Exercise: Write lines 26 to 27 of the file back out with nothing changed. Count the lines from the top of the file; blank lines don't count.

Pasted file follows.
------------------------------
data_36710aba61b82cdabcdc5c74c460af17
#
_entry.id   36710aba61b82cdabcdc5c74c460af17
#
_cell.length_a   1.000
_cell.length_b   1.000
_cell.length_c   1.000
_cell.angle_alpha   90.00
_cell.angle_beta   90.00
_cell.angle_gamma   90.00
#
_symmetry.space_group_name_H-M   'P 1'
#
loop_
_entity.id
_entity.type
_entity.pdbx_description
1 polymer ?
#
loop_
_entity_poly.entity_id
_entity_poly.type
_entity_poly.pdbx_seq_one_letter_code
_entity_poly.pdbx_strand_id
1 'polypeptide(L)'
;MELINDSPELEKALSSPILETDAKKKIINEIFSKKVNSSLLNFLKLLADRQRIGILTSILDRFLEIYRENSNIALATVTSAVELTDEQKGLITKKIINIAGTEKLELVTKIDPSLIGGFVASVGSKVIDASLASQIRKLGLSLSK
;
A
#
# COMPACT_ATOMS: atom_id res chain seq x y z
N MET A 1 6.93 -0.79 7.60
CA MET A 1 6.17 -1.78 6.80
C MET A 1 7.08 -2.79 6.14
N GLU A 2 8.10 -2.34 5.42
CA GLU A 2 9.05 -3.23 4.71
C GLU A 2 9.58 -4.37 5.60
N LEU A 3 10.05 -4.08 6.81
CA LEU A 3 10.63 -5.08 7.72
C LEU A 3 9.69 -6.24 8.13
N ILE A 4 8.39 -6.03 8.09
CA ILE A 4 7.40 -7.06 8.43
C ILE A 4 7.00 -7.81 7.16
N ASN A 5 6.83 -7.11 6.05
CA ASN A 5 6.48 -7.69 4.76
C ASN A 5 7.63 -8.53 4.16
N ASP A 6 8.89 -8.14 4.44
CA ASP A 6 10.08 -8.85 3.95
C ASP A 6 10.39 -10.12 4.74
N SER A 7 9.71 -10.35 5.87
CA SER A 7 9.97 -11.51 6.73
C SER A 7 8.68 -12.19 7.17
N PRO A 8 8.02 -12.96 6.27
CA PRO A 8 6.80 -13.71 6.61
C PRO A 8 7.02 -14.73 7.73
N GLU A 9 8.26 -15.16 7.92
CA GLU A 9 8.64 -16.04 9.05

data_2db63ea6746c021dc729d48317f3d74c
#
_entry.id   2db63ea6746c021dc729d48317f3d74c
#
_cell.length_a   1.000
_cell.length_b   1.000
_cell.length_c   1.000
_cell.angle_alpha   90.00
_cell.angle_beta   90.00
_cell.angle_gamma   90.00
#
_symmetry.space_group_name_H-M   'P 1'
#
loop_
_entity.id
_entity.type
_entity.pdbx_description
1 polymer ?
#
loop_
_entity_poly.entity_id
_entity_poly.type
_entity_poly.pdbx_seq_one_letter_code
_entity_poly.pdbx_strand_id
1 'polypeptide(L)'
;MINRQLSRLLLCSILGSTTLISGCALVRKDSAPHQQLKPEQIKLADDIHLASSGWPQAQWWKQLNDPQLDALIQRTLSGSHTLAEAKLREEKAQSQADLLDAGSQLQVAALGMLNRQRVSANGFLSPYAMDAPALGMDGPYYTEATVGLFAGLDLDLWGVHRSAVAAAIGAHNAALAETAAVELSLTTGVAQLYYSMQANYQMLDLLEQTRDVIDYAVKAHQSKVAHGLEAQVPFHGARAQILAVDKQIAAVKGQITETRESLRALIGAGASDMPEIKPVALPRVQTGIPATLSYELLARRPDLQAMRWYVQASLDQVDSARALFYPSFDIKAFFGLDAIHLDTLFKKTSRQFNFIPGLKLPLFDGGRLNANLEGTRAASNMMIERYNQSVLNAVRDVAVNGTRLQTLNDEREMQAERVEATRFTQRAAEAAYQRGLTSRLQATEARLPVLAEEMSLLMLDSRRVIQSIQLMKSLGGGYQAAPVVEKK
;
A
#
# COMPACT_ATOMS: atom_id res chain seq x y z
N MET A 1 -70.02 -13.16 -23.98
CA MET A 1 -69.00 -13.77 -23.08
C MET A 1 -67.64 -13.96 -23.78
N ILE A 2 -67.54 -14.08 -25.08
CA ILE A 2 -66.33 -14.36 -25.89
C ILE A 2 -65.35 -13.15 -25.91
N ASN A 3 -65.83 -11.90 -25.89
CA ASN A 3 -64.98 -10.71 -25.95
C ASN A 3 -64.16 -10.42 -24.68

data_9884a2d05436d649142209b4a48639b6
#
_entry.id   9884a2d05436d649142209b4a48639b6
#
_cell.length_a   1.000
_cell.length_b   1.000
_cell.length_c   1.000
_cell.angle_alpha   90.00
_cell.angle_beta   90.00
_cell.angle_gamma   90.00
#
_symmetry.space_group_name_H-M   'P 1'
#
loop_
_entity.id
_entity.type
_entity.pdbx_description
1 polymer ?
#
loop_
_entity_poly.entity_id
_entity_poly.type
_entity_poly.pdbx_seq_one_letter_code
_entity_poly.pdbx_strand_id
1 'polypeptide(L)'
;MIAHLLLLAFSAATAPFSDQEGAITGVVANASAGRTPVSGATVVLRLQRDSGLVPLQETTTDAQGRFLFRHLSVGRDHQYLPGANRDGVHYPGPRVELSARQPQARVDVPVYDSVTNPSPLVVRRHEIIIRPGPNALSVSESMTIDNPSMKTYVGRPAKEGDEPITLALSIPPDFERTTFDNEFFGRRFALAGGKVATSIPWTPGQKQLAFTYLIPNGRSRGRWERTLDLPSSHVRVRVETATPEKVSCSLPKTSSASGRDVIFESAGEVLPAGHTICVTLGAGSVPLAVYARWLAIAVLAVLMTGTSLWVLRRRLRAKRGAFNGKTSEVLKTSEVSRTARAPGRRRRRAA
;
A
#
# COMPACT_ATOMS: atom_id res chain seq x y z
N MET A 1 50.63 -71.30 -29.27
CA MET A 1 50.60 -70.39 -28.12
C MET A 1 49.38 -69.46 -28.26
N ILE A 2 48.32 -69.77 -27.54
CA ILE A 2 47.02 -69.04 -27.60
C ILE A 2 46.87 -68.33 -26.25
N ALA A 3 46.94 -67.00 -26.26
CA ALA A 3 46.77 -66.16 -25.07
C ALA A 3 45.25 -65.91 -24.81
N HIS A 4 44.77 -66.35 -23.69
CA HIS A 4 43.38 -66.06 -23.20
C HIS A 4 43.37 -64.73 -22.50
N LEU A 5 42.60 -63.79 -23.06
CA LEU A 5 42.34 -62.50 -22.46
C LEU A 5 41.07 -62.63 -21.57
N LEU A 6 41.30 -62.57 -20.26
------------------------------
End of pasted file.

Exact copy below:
;MELINDSPELEKALSSPILETDAKKKIINEIFSKKVNSSLLNFLKLLADRQRIGILTSILDRFLEIYRENSNIALATVTSAVELTDEQKGLITKKIINIAGTEKLELVTKIDPSLIGGFVASVGSKVIDASLASQIRKLGLSLSK
;